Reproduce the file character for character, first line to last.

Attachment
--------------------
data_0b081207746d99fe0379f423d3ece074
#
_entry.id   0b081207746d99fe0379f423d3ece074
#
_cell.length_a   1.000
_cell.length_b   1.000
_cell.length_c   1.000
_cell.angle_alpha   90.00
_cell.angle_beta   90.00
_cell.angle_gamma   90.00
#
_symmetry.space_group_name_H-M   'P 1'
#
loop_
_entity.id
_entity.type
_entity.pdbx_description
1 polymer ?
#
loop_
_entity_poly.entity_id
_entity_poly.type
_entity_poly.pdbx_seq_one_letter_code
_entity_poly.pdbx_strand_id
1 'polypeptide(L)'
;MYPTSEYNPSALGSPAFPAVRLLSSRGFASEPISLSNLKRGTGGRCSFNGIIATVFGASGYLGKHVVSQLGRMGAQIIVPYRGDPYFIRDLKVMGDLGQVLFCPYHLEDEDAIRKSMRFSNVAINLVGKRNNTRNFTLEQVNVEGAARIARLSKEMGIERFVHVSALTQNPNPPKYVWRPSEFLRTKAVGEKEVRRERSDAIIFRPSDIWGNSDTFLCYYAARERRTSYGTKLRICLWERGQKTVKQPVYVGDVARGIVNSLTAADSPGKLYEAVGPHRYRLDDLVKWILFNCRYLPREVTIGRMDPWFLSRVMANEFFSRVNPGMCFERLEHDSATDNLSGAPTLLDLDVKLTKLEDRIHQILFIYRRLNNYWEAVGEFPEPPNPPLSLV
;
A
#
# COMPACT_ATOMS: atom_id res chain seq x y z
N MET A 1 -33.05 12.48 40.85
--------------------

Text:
data_0b081207746d99fe0379f423d3ece074
#
_entry.id   0b081207746d99fe0379f423d3ece074
#
_cell.length_a   1.000
_cell.length_b   1.000
_cell.length_c   1.000
_cell.angle_alpha   90.00
_cell.angle_beta   90.00
_cell.angle_gamma   90.00
#
_symmetry.space_group_name_H-M   'P 1'
#
loop_
_entity.id
_entity.type
_entity.pdbx_description
1 polymer ?
#
loop_
_entity_poly.entity_id
_entity_poly.type
_entity_poly.pdbx_seq_one_letter_code
_entity_poly.pdbx_strand_id
1 'polypeptide(L)'
;MYPTSEYNPSALGSPAFPAVRLLSSRGFASEPISLSNLKRGTGGRCSFNGIIATVFGASGYLGKHVVSQLGRMGAQIIVPYRGDPYFIRDLKVMGDLGQVLFCPYHLEDEDAIRKSMRFSNVAINLVGKRNNTRNFTLEQVNVEGAARIARLSKEMGIERFVHVSALTQNPNPPKYVWRPSEFLRTKAVGEKEVRRERSDAIIFRPSDIWGNSDTFLCYYAARERRTSYGTKLRICLWERGQKTVKQPVYVGDVARGIVNSLTAADSPGKLYEAVGPHRYRLDDLVKWILFNCRYLPREVTIGRMDPWFLSRVMANEFFSRVNPGMCFERLEHDSATDNLSGAPTLLDLDVKLTKLEDRIHQILFIYRRLNNYWEAVGEFPEPPNPPLSLV
;
A
#
# COMPACT_ATOMS: atom_id res chain seq x y z
N MET A 1 -33.05 12.48 40.85